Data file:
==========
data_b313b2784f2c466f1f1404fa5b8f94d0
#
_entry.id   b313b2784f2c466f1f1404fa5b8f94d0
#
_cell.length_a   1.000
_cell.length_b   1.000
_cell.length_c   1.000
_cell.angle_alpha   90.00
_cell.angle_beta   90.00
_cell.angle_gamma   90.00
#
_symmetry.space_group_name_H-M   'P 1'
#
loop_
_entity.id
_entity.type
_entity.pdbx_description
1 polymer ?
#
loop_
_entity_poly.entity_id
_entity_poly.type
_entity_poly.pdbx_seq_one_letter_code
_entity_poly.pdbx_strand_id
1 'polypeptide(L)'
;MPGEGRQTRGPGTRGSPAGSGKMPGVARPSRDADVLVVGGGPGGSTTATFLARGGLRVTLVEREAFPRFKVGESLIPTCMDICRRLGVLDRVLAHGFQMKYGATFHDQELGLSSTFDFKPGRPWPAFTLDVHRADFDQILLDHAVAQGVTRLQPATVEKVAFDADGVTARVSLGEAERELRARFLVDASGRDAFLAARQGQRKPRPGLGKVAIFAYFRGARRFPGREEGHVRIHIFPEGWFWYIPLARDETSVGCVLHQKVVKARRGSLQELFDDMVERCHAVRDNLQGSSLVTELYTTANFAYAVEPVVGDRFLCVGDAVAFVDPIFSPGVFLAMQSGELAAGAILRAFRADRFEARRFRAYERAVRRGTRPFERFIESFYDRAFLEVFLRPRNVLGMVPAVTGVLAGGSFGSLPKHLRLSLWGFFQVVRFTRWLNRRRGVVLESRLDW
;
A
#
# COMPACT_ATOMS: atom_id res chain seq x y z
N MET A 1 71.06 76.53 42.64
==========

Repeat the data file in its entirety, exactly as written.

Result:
data_b313b2784f2c466f1f1404fa5b8f94d0
#
_entry.id   b313b2784f2c466f1f1404fa5b8f94d0
#
_cell.length_a   1.000
_cell.length_b   1.000
_cell.length_c   1.000
_cell.angle_alpha   90.00
_cell.angle_beta   90.00
_cell.angle_gamma   90.00
#
_symmetry.space_group_name_H-M   'P 1'
#
loop_
_entity.id
_entity.type
_entity.pdbx_description
1 polymer ?
#
loop_
_entity_poly.entity_id
_entity_poly.type
_entity_poly.pdbx_seq_one_letter_code
_entity_poly.pdbx_strand_id
1 'polypeptide(L)'
;MPGEGRQTRGPGTRGSPAGSGKMPGVARPSRDADVLVVGGGPGGSTTATFLARGGLRVTLVEREAFPRFKVGESLIPTCMDICRRLGVLDRVLAHGFQMKYGATFHDQELGLSSTFDFKPGRPWPAFTLDVHRADFDQILLDHAVAQGVTRLQPATVEKVAFDADGVTARVSLGEAERELRARFLVDASGRDAFLAARQGQRKPRPGLGKVAIFAYFRGARRFPGREEGHVRIHIFPEGWFWYIPLARDETSVGCVLHQKVVKARRGSLQELFDDMVERCHAVRDNLQGSSLVTELYTTANFAYAVEPVVGDRFLCVGDAVAFVDPIFSPGVFLAMQSGELAAGAILRAFRADRFEARRFRAYERAVRRGTRPFERFIESFYDRAFLEVFLRPRNVLGMVPAVTGVLAGGSFGSLPKHLRLSLWGFFQVVRFTRWLNRRRGVVLESRLDW
;
A
#
# COMPACT_ATOMS: atom_id res chain seq x y z
N MET A 1 71.06 76.53 42.64